A rudimentary display of U.S. foreign policy will take place tonight in Boca Raton, Florida between President Barack Obama and challenger Mitt Romney.
Interestingly, America's mainstream media has taken to hyping Monday's presidential debate with a common narrative: "How the Obama-Romney foreign policy debate could determine the election. With turmoil increasing in world hot spots, foreign policy and national security have become major presidential campaign issues. From China to Israel, Iran to Syria, stateless terrorists to struggling alliances, Mitt Romney and Barack Obama will have plenty to debate Monday night."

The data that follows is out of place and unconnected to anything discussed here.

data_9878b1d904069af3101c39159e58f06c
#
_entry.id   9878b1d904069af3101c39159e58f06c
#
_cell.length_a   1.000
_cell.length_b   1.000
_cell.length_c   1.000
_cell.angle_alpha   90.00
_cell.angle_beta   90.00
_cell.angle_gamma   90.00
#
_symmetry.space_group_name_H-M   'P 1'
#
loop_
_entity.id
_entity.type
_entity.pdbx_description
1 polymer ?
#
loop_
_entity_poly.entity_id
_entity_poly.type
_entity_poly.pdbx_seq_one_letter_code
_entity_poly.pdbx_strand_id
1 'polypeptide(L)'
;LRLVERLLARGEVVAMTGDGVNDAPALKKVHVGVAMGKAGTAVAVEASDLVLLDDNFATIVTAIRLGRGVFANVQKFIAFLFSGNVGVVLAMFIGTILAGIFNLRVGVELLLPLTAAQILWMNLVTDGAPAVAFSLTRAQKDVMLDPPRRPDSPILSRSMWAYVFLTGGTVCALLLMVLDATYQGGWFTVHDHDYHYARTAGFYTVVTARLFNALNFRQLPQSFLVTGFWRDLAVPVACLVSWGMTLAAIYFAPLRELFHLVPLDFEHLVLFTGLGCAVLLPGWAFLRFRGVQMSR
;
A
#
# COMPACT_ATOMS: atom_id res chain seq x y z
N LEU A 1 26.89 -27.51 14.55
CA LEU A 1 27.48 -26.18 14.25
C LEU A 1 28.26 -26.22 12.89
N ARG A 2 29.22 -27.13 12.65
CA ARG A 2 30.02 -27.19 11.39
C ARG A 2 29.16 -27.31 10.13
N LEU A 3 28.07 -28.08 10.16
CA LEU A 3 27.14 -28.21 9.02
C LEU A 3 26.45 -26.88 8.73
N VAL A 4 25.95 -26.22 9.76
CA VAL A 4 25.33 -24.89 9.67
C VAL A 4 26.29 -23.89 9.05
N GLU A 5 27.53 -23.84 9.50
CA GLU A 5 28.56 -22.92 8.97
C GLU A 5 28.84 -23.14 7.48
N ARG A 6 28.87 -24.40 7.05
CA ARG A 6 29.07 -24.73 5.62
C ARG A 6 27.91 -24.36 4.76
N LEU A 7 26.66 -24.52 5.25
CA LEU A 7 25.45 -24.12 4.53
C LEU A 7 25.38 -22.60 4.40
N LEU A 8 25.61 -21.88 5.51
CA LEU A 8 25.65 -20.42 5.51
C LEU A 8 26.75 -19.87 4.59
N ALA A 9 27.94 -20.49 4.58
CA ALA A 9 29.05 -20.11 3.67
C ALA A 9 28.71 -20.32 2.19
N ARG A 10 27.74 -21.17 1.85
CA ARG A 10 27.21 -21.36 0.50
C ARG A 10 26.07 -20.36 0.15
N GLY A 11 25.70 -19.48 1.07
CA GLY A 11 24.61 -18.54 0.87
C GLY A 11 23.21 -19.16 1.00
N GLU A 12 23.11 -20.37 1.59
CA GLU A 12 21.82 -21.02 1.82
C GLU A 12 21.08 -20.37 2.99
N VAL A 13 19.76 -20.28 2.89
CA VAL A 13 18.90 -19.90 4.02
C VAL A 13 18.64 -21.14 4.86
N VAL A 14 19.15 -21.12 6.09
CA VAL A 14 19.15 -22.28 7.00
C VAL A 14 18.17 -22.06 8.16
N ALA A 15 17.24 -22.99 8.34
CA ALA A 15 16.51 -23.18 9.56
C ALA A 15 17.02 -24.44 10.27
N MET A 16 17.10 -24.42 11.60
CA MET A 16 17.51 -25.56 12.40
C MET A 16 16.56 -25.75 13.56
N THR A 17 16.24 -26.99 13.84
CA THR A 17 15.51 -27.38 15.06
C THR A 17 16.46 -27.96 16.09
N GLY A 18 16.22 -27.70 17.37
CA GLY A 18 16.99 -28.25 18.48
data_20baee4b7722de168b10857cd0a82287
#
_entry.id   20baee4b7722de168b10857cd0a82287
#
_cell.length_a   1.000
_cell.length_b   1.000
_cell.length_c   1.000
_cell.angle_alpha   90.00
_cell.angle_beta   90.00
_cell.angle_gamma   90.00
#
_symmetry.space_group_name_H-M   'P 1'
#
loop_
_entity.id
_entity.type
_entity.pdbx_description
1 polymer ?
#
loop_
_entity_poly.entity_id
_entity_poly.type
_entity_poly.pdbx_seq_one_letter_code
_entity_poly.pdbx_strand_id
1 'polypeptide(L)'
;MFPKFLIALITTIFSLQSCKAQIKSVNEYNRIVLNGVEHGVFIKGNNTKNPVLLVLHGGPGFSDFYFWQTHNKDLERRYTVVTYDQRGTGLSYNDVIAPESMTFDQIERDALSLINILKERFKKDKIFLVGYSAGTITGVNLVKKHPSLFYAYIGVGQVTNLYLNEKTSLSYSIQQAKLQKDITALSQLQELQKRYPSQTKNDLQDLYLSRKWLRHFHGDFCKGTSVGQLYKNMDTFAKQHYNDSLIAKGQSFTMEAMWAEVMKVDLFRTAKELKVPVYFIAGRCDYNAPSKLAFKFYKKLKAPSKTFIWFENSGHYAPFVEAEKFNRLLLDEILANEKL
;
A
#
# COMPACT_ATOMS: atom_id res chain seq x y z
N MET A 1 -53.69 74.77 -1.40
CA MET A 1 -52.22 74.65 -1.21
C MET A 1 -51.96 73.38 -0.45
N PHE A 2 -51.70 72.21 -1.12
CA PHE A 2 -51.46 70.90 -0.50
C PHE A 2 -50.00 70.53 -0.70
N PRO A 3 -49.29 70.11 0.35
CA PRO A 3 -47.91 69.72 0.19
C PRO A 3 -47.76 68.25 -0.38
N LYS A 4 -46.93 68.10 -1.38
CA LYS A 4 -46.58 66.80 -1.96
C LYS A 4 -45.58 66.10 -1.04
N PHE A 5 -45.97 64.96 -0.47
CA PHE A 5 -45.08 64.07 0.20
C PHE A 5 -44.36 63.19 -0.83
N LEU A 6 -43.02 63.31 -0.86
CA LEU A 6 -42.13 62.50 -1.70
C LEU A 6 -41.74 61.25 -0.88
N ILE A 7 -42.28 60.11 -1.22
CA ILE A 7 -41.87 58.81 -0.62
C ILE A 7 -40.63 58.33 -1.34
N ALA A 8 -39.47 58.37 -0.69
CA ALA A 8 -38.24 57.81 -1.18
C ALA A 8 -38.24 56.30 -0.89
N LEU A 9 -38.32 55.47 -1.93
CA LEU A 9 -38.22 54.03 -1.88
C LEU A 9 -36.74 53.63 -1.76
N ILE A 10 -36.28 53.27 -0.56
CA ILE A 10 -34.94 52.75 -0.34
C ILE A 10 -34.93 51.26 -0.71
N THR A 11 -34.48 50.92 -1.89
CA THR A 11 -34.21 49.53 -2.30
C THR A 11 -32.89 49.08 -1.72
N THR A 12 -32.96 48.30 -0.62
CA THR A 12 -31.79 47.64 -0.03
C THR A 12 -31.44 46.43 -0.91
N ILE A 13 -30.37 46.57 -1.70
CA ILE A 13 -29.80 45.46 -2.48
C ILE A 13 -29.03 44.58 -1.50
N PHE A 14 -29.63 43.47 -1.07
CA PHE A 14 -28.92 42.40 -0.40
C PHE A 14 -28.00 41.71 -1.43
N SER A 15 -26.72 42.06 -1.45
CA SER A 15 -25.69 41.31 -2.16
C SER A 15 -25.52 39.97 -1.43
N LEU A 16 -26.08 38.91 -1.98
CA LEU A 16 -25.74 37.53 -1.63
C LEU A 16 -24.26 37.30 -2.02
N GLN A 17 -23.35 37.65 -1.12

"If, at the start of the general election campaign, you told a seasoned political strategist in either party that the fate of the presidential race could well hinge on the foreign-policy-focused third debate, the reaction would have ranged from an eye roll to laughter," writes The Washington Post. "And yet, here we are. President Obama and former Massachusetts governor Mitt Romney head to Boca Raton, Fla., for their final debate Monday night with national polls suggesting that the race is tied and with the terrorist attack in Benghazi, Libya, dominating the headlines."
Where to start with this manufactured slant? Does one dead ambassador equal the difference between relevant and unimportant foreign policy in America?